If you’re a viper — a vi-paah.”
The Day of the Locust,
    by Nathanael West (1939)

As I noted in another another July 26 entry, the disease of postmodernism has, it seems, now infected mathematics.  For some recent outbreaks of infection in physics, see the works referred to below.

Postmodern Fields of Physics: In his book The Dreams of Reason, H. R. Pagels focuses on the science of complexity as the most outstanding new discipline emerging in recent years….”

— “The Semiotics of ‘Postmodern’ Physics,” by Hans J. Pirner, in Symbol and Physical Knowledge: The Conceptual Structure of Physics, ed. by M. Ferrari and I.-O. Stamatescu, Springer Verlag, August 2001 

For a critical look at Pagels’s work, see Midsummer Eve’s Dream.  For a less critical look, see The Marriage of Science and Mysticism.  Pagels’s book on the so-called “science of complexity” was published in June 1988.  For more recent bullshit on complexity, see

The Critical Idiom of Postmodernity and Its Contributions to an Understanding of Complexity, by Matthew Abraham, 2000,

which describes a book on complexity theory that, besides pronouncements about physics, also provides what “could very well be called a ‘postmodern ethic.’ “

The book reviewed is Paul Cilliers’s Complexity and Postmodernism: Understanding Complex Systems.

A search for related material on Cilliers yields the following:

Janis Joplin, Postmodernist

” …’all’ is ‘one,’ … the time is ‘now’ and … ‘tomorrow never happens,’ …. as Janis Joplin says, ‘it’s all the same fucking day.’

It appears that ‘time,’ … the linear, independent notion of ‘time’ that our culture embraces, is an artifact of our abstract thinking …

The problem is that ‘tomorrow never happens’ …. Aboriginal traditionalists are well aware of this topological paradox and so was Janis Joplin. Her use of the expletive in this context is therefore easy to understand … love is never having to say ‘tomorrow.’ “

Web page citing Paul Cilliers

“That’s the dumbest thing I ever heard.”

— Ryan O’Neal in “What’s Up, Doc?”

A more realistic look at postmodernism in action is provided by the following news story:

Brutal Death of an Actress Is France’s Summertime Drama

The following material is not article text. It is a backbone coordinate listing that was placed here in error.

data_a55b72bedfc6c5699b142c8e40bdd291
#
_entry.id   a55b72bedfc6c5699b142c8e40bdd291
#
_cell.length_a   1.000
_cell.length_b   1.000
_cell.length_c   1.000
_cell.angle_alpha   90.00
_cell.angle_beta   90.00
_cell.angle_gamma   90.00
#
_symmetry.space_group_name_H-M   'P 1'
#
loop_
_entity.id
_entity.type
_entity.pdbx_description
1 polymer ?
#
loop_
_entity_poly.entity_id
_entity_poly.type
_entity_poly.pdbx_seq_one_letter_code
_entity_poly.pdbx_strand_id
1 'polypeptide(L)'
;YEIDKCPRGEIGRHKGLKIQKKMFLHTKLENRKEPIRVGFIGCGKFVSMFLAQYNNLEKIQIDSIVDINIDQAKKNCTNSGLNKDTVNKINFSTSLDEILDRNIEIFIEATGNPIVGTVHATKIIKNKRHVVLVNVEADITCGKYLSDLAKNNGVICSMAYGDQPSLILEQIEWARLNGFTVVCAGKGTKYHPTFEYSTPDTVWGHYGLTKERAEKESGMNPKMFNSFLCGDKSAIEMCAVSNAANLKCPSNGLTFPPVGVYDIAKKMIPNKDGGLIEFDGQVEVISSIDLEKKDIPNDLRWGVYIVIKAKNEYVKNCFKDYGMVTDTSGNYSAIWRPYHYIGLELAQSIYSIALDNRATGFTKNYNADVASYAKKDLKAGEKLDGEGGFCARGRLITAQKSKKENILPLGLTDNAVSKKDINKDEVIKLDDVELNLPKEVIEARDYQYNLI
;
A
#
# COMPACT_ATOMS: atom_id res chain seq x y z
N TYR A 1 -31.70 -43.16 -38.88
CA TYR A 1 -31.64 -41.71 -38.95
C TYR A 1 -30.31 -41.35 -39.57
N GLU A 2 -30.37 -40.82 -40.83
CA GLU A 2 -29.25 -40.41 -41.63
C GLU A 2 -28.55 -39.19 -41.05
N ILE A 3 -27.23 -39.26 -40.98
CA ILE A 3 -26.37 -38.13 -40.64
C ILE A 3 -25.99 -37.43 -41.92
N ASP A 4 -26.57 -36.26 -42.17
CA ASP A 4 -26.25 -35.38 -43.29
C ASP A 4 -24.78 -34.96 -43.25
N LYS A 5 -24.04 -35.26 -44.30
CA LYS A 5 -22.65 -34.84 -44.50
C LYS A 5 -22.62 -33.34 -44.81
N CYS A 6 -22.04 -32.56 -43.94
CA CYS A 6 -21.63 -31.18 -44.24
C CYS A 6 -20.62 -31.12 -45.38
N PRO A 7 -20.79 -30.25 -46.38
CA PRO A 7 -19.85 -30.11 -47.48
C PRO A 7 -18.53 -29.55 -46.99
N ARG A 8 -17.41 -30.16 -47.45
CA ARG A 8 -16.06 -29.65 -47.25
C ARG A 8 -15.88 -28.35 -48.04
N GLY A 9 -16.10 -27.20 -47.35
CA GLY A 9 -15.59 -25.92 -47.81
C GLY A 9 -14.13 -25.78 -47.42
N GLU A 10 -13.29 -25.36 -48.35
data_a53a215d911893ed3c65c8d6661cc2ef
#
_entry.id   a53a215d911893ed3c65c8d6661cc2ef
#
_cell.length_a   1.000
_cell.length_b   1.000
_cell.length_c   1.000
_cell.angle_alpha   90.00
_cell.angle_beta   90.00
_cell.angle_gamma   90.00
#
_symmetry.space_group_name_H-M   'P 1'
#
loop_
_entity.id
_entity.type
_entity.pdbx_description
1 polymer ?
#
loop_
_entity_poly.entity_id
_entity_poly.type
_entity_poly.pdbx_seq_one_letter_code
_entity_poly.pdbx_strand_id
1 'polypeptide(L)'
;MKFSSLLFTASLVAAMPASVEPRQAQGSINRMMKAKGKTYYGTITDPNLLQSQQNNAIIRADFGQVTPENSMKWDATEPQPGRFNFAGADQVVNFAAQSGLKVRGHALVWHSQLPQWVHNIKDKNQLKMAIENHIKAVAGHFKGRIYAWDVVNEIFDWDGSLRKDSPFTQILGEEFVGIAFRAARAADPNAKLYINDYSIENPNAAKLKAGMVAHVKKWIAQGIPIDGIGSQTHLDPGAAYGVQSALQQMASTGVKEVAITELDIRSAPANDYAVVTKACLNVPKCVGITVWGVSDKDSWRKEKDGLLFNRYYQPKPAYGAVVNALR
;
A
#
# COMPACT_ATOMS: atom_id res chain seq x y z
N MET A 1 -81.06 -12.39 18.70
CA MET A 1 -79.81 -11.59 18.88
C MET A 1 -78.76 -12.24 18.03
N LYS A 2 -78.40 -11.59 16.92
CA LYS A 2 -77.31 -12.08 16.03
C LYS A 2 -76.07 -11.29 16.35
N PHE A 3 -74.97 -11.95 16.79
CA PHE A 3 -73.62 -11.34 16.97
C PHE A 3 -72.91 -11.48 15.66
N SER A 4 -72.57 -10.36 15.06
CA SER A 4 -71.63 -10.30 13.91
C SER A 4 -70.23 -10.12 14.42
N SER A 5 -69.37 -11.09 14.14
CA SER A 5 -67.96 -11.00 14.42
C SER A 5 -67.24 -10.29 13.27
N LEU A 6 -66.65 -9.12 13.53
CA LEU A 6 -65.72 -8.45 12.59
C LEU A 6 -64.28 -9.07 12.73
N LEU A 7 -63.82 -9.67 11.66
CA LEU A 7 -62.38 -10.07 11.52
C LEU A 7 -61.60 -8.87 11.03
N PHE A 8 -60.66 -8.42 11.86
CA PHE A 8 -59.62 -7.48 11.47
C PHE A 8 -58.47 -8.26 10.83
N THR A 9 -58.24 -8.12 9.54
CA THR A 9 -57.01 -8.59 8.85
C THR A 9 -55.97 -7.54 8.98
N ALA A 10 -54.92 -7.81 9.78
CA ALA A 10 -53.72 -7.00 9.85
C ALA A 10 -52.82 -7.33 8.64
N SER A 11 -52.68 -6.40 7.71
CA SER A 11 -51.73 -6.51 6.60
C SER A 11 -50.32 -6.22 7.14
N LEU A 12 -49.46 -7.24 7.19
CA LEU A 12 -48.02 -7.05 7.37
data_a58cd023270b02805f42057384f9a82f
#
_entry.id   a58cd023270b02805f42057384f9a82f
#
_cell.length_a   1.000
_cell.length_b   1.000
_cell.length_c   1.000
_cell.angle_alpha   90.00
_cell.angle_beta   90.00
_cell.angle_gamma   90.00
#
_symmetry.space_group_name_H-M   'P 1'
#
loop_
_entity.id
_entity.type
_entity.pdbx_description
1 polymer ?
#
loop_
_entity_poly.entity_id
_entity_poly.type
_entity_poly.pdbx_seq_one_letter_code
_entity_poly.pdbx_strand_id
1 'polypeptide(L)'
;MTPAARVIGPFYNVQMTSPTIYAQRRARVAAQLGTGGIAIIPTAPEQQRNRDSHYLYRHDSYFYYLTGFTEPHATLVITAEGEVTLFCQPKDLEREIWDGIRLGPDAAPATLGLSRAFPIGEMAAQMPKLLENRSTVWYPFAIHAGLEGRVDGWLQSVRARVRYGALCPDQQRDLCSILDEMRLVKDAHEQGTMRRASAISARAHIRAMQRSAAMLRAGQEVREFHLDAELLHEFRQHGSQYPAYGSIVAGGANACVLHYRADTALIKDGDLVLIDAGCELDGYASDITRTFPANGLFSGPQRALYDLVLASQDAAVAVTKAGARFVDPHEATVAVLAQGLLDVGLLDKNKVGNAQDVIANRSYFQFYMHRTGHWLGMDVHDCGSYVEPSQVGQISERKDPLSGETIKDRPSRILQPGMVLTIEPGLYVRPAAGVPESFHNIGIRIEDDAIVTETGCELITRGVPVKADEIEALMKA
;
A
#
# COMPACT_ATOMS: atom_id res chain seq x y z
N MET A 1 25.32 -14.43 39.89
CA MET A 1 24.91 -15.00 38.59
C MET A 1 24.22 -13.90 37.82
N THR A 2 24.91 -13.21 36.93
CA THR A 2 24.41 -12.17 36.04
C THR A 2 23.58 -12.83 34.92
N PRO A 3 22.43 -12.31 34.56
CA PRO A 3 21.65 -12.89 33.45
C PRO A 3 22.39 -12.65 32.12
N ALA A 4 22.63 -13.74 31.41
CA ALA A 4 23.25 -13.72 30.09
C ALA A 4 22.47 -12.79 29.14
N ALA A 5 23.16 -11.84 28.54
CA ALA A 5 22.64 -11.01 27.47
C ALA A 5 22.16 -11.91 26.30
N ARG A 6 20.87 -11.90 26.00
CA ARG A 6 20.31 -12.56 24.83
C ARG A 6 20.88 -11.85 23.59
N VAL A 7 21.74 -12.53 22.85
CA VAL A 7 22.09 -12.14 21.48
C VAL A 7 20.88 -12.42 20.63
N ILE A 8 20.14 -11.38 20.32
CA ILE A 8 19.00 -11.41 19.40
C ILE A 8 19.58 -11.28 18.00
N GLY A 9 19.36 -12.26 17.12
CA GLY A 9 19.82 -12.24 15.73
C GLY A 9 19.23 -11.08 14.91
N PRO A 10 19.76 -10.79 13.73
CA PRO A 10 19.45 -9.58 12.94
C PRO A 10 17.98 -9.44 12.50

By JOHN TAGLIABUE

The actress, Marie Trintignant, died Friday [Aug. 1, 2003] in a Paris hospital, with severe head and face injuries. Her rock star companion, Bertrand Cantat, is confined to a prison hospital….

According to news reports, Ms. Trintignant and Mr. Cantat argued violently in their hotel room in Vilnius in the early hours of [Sunday] July 27 at the end of a night spent eating and drinking….

In coming months, two films starring Ms. Trintignant are scheduled to debut, including “Janis and John” by the director Samuel Benchetrit, her estranged husband and the father of two of her four children. In it, Ms. Trintignant plays Janis Joplin.

New York Times of Aug. 5, 2003

” ‘…as a matter of fact, as we discover all the time, tomorrow never happens, man. It’s all the same f…n’ day, man!’ –Janis Joplin, at live performance in Calgary on 4th July 1970 – exactly four months before her death. (apologies for censoring her exact words which can be heard on the ‘Janis Joplin in Concert’ CD)”

Janis Joplin at FamousTexans.com

All of the above fits in rather nicely with the view of science and scientists in the C. S. Lewis classic That Hideous Strength, which I strongly recommend.

For those few who both abhor postmodernism and regard the American Mathematical Society Notices

as a sort of “holy place” of Platonism, I recommend a biblical reading–

Matthew 24:15, CEV:

“Someday you will see that Horrible Thing in the holy place….”

See also Logos and Logic for more sophisticated religious remarks, by Simone Weil, whose brother, mathematician André Weil, died five years ago today.

Thursday, June 26, 2003

Thursday June 26, 2003

Filed under: General — Tags: , — m759 @ 5:00 AM

ART WARS:
Art at the Vanishing Point

From the web page Art Wars:

"For more on the 'vanishing point,'
or 'point at infinity,' see
Midsummer Eve's Dream."

On Midsummer Eve, June 23, 2003, minimalist artist Fred Sandback killed himself.